New $30M carpentry, millwright training facility coming to Oakman Boulevard

Facility will consolidate all trades into one central location

A brand new, $30 million state-of-the-art training center for future carpenters and millwrights is coming to Detroit’s west side.

Plans were announced Monday afternoon during a press conference that featured city officials and leaders from the Statewide Michigan Carpenters and Millwrights Joint Apprenticeship and Training Fund.

The program currently has administrative and training centers spread across southeastern Michigan and the rest of the state. The new building will consolidate all of its operations under one roof.

The site will occupy seven vacant city-owned acres near Oakman Boulevard. The finished building will feature classrooms and training areas for hands-on experience and real-world simulations. Instructors will teach methods and how to use tools that include some of the most advanced in the construction industry. It will also include space to host community events.

Construction is scheduled to begin early next year, and should be completed by mid-2021. Approximately 1,500 students will be trained every year.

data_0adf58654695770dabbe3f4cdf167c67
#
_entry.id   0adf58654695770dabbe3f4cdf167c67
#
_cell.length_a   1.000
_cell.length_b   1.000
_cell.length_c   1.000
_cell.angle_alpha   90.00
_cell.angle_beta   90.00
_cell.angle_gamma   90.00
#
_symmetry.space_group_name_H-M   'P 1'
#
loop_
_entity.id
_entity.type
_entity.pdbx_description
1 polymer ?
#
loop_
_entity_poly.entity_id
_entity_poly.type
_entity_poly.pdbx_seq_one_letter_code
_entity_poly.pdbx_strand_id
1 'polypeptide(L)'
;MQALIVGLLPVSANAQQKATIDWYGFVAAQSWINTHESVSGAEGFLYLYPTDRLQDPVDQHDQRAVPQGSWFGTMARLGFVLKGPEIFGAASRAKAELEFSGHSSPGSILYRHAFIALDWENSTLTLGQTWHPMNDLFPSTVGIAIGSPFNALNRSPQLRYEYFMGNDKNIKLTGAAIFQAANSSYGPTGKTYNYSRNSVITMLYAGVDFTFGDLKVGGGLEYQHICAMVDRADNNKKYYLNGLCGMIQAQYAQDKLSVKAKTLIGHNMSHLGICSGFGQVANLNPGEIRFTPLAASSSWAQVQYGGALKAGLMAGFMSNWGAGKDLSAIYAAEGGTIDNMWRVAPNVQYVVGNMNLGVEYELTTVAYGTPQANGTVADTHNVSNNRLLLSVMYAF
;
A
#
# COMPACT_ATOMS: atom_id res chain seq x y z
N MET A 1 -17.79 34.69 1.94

“This incredible new facility, located right at Elmhurst and Tuxedo, will be where every Detroiter who wants to help rebuild our city by becoming a carpenter or millwright will be trained,” said Mayor Mike Duggan. “I can’t thank our partners at the Carpenters and Millwrights enough for their continued commitment to providing training and career opportunities to Detroit residents.”

Two years ago, the Michigan Regional Council of Carpenters and Millwrights, the state’ s largest skilled trades union, was among the first skilled trades union sign on to the Mayor’ s Skilled Trades Employment Program (STEP) and commit to tripling the number of Detroit residents in its membership over the next 10 years.  During that time, the union has committed to growing their Detroiter membership from 283 to 849 members.

To meet this goal, the MRCC will ensure that 25 percent of all incoming first-year apprentices are Detroit residents. MRCC and its contractor partners fund all aspects of the apprenticeship program, including the construction of the new center.

Students will study and train in an apprenticeship program designed and taught by the carpenters and millwrights union, which currently has more than 14,000 members across Michigan.

Enrollment in the apprenticeship program is free, and students incur no debt for their education. Men and women who join MRCC’s apprenticeships also get good wages, healthcare and pension benefits while they learn.